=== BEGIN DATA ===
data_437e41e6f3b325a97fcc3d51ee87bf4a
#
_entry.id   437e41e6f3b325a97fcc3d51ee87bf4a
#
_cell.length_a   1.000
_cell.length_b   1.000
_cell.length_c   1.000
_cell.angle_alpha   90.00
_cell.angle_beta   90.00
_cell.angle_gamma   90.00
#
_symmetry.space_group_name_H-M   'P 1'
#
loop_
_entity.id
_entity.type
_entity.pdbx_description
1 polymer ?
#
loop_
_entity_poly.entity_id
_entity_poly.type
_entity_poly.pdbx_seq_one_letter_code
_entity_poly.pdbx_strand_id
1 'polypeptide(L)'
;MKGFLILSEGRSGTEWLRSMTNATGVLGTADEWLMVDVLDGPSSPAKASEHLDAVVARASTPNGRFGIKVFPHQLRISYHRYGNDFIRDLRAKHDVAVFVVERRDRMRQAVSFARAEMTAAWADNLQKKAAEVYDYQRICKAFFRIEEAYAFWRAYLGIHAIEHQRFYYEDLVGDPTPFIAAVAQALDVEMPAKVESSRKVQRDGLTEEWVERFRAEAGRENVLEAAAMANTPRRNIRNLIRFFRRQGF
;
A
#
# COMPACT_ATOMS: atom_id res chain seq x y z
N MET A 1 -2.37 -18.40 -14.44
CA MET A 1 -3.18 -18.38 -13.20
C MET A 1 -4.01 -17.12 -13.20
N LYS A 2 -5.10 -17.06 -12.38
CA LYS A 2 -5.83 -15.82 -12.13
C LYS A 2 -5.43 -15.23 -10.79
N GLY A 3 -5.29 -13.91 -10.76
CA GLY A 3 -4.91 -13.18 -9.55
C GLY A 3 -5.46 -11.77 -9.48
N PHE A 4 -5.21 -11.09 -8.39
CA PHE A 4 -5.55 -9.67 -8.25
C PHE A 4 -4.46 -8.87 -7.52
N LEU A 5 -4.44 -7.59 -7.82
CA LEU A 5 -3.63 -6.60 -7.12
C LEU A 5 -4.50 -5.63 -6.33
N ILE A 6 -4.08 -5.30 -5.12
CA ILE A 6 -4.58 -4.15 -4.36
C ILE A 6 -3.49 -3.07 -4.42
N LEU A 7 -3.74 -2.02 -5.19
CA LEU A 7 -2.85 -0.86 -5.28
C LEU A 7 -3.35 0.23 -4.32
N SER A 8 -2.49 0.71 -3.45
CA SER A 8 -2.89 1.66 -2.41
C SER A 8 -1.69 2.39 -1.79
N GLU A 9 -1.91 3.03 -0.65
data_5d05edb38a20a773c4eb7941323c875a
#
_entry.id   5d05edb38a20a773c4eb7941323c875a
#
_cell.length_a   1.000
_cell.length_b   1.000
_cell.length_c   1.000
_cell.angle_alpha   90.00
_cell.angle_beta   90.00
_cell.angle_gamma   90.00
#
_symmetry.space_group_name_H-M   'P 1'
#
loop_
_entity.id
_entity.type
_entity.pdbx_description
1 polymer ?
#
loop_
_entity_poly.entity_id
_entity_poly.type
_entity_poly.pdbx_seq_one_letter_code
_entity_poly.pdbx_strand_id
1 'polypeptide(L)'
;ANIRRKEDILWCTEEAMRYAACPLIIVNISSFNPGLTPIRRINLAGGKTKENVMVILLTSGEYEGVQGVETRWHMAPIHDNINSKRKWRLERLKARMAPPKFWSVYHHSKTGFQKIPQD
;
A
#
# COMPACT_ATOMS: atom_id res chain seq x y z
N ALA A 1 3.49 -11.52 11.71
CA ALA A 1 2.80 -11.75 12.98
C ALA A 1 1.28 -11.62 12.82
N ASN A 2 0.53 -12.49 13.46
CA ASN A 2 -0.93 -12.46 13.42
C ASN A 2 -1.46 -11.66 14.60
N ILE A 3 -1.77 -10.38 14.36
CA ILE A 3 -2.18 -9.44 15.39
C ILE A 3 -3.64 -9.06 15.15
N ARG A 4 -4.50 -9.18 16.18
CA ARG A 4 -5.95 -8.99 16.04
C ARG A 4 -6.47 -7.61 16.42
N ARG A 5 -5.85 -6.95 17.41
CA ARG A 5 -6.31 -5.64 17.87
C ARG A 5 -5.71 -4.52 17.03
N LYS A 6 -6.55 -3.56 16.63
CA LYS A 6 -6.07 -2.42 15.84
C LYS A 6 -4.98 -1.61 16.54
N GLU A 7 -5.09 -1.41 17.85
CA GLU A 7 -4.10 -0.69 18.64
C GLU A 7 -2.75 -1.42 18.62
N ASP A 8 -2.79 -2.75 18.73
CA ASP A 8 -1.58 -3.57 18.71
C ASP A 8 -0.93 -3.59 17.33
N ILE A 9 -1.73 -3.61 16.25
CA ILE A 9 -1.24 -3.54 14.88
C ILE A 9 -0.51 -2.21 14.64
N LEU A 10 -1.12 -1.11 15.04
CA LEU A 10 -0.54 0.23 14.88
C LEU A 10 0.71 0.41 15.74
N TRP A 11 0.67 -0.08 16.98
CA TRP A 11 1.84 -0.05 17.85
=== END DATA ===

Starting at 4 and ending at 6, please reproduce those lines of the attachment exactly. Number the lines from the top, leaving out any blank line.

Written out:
#
_cell.length_a   1.000
_cell.length_b   1.000